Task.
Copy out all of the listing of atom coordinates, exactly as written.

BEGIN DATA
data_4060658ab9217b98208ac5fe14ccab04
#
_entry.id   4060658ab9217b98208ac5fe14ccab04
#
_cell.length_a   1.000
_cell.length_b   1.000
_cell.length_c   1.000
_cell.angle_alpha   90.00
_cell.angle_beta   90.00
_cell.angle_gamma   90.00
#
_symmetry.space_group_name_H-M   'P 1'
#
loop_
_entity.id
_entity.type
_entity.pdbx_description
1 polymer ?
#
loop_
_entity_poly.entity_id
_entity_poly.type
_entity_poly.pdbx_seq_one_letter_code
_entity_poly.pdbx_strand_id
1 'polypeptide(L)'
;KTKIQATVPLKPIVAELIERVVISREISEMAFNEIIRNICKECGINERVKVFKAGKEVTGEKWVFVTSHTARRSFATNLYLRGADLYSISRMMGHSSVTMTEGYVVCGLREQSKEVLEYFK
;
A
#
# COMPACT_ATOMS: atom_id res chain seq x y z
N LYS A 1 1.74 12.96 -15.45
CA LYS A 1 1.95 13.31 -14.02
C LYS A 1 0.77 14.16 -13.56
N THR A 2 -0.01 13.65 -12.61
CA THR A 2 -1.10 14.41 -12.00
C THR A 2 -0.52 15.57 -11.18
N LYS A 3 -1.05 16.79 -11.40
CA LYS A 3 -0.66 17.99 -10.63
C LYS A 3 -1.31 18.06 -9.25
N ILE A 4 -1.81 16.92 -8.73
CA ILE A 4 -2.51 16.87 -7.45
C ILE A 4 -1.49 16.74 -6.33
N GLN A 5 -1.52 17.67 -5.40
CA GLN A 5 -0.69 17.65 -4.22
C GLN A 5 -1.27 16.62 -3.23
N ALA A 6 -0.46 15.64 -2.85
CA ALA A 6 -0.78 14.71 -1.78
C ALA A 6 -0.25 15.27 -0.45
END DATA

data_4060658ab9217b98208ac5fe14ccab04
#
_entry.id   4060658ab9217b98208ac5fe14ccab04
#
_cell.length_a   1.000
_cell.length_b   1.000
_cell.length_c   1.000
_cell.angle_alpha   90.00
_cell.angle_beta   90.00
_cell.angle_gamma   90.00
#
_symmetry.space_group_name_H-M   'P 1'
#
loop_
_entity.id
_entity.type
_entity.pdbx_description
1 polymer ?
#
loop_
_entity_poly.entity_id
_entity_poly.type
_entity_poly.pdbx_seq_one_letter_code
_entity_poly.pdbx_strand_id
1 'polypeptide(L)'
;KTKIQATVPLKPIVAELIERVVISREISEMAFNEIIRNICKECGINERVKVFKAGKEVTGEKWVFVTSHTARRSFATNLYLRGADLYSISRMMGHSSVTMTEGYVVCGLREQSKEVLEYFK
;
A
#
# COMPACT_ATOMS: atom_id res chain seq x y z
N LYS A 1 1.74 12.96 -15.45
CA LYS A 1 1.95 13.31 -14.02
C LYS A 1 0.77 14.16 -13.56
N THR A 2 -0.01 13.65 -12.61
CA THR A 2 -1.10 14.41 -12.00
C THR A 2 -0.52 15.57 -11.18
N LYS A 3 -1.05 16.79 -11.40
CA LYS A 3 -0.66 17.99 -10.63
C LYS A 3 -1.31 18.06 -9.25
N ILE A 4 -1.81 16.92 -8.73
CA ILE A 4 -2.51 16.87 -7.45
C ILE A 4 -1.49 16.74 -6.33
N GLN A 5 -1.52 17.67 -5.40
CA GLN A 5 -0.69 17.65 -4.22
C GLN A 5 -1.27 16.62 -3.23
N ALA A 6 -0.46 15.64 -2.85
CA ALA A 6 -0.78 14.71 -1.78
C ALA A 6 -0.25 15.27 -0.45